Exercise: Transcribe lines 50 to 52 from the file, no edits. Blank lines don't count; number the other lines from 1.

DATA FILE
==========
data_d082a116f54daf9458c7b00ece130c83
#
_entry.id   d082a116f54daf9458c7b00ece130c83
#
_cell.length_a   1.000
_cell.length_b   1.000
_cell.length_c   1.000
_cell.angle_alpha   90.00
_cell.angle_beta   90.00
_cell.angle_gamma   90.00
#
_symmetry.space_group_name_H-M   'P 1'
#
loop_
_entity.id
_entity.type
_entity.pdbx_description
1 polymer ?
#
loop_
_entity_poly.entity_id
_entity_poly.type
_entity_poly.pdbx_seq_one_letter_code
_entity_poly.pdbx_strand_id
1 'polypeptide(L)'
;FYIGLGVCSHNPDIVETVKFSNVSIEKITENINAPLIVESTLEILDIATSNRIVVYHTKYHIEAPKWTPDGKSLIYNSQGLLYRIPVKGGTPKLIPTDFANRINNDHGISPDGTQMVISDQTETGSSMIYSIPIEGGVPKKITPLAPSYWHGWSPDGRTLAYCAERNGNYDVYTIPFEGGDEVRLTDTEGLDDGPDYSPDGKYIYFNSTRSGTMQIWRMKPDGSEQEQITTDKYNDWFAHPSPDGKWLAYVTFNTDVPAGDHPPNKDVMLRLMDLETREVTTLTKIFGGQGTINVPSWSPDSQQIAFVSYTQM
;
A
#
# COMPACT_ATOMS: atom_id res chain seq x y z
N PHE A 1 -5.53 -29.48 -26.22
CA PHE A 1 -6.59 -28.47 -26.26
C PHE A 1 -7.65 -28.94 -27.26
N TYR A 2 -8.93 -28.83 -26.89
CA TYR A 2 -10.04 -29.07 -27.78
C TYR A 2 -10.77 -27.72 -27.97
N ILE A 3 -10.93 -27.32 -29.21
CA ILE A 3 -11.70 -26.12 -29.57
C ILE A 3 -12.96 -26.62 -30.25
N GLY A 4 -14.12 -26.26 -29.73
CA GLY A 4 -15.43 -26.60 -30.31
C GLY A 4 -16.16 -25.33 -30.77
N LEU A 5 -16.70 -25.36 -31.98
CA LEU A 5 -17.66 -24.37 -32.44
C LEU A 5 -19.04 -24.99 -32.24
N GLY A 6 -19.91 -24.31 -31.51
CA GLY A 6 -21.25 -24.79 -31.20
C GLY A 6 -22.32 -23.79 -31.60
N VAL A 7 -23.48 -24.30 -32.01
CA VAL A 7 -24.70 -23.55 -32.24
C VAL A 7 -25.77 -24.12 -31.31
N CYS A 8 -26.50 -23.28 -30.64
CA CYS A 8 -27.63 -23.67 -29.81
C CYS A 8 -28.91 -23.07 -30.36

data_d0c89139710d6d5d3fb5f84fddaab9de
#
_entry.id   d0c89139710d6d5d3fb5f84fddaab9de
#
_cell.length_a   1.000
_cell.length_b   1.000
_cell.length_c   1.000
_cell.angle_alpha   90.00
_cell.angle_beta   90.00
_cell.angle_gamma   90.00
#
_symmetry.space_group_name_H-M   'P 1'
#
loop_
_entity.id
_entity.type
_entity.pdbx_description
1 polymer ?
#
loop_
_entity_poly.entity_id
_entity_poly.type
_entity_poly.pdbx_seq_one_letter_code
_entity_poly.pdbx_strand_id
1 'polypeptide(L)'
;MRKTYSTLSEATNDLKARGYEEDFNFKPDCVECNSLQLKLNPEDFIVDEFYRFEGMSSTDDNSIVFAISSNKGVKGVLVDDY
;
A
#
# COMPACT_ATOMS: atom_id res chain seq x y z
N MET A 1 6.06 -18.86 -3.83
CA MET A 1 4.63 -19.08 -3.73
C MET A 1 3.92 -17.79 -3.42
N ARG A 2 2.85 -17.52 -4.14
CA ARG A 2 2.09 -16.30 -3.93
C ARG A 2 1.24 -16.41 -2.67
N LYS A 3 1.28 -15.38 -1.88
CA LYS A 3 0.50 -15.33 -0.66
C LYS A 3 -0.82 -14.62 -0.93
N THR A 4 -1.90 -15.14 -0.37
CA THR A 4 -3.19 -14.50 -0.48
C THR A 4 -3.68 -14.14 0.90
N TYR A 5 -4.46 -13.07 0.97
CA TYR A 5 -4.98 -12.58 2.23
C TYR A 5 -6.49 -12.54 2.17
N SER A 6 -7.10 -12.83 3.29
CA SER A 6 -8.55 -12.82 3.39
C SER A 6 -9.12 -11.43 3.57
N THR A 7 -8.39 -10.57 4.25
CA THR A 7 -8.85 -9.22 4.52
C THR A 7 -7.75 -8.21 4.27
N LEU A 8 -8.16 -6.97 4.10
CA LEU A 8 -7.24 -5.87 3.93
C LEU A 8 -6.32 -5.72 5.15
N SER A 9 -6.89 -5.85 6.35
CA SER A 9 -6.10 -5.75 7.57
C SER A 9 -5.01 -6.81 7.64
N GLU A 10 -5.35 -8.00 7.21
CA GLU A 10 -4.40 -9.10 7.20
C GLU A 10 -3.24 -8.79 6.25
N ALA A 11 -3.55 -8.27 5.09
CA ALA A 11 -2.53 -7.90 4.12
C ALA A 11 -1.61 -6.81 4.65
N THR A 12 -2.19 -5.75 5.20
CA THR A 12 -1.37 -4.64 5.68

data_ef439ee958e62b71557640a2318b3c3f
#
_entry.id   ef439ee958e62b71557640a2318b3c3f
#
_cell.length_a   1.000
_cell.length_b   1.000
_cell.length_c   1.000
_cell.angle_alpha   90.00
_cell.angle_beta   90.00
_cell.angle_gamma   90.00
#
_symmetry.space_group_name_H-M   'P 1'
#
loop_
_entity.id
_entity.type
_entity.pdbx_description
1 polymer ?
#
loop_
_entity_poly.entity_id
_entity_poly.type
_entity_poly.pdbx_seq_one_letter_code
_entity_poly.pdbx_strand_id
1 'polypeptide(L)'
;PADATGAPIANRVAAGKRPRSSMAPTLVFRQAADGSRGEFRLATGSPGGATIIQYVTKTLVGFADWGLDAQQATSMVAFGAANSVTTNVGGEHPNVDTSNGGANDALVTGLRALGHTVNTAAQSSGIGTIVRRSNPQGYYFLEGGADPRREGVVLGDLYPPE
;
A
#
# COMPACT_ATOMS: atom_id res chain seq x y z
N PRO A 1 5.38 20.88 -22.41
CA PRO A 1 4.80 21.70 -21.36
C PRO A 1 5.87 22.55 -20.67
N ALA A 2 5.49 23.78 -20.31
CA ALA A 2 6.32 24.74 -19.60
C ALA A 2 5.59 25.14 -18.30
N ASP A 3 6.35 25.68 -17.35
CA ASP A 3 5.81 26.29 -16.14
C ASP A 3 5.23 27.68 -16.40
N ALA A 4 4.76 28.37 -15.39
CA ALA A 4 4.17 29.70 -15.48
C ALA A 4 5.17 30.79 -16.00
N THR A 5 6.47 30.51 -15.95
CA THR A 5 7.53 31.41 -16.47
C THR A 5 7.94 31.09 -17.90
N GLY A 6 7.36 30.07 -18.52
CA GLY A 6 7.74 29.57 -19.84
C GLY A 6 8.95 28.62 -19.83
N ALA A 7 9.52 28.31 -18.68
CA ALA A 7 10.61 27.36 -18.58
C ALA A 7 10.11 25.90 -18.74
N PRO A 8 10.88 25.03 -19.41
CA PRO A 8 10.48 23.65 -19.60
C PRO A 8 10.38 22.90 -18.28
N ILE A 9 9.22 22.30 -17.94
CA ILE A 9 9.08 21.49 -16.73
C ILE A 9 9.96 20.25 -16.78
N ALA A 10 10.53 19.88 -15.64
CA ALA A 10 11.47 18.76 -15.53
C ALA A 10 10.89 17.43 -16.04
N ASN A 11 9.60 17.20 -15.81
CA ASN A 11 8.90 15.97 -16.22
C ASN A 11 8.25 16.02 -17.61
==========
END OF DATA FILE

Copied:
CA VAL A 7 -24.70 -23.55 -32.24
C VAL A 7 -25.77 -24.12 -31.31
N CYS A 8 -26.50 -23.28 -30.64